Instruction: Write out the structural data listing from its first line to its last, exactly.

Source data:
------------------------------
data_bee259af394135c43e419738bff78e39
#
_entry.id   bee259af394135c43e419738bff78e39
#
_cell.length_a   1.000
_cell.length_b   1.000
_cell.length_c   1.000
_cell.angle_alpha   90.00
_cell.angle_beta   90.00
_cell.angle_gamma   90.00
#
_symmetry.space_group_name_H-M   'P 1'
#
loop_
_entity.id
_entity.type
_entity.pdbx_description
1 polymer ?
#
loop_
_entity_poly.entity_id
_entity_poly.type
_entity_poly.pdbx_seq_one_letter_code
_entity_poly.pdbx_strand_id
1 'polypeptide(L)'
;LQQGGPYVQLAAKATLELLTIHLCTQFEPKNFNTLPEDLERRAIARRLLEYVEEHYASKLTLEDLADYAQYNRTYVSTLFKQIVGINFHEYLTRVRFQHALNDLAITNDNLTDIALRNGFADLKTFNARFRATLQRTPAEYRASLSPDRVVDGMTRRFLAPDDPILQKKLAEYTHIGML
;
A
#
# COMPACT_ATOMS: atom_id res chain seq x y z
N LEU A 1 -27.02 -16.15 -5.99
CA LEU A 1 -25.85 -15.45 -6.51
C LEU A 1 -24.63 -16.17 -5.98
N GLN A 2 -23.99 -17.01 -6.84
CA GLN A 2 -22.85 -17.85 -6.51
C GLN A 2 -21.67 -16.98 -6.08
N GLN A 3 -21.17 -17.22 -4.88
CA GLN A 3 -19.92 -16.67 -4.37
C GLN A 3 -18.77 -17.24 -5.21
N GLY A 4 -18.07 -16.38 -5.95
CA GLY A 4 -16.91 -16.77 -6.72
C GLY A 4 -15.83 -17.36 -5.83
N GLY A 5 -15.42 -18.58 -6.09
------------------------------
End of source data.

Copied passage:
data_bee259af394135c43e419738bff78e39
#
_entry.id   bee259af394135c43e419738bff78e39
#
_cell.length_a   1.000
_cell.length_b   1.000
_cell.length_c   1.000
_cell.angle_alpha   90.00
_cell.angle_beta   90.00
_cell.angle_gamma   90.00
#
_symmetry.space_group_name_H-M   'P 1'
#
loop_
_entity.id
_entity.type
_entity.pdbx_description
1 polymer ?
#
loop_
_entity_poly.entity_id
_entity_poly.type
_entity_poly.pdbx_seq_one_letter_code
_entity_poly.pdbx_strand_id
1 'polypeptide(L)'
;LQQGGPYVQLAAKATLELLTIHLCTQFEPKNFNTLPEDLERRAIARRLLEYVEEHYASKLTLEDLADYAQYNRTYVSTLFKQIVGINFHEYLTRVRFQHALNDLAITNDNLTDIALRNGFADLKTFNARFRATLQRTPAEYRASLSPDRVVDGMTRRFLAPDDPILQKKLAEYTHIGML
;
A
#
# COMPACT_ATOMS: atom_id res chain seq x y z
N LEU A 1 -27.02 -16.15 -5.99
CA LEU A 1 -25.85 -15.45 -6.51
C LEU A 1 -24.63 -16.17 -5.98
N GLN A 2 -23.99 -17.01 -6.84
CA GLN A 2 -22.85 -17.85 -6.51
C GLN A 2 -21.67 -16.98 -6.08
N GLN A 3 -21.17 -17.22 -4.88
CA GLN A 3 -19.92 -16.67 -4.37
C GLN A 3 -18.77 -17.24 -5.21
N GLY A 4 -18.07 -16.38 -5.95
CA GLY A 4 -16.91 -16.77 -6.72
C GLY A 4 -15.83 -17.36 -5.83
N GLY A 5 -15.42 -18.58 -6.09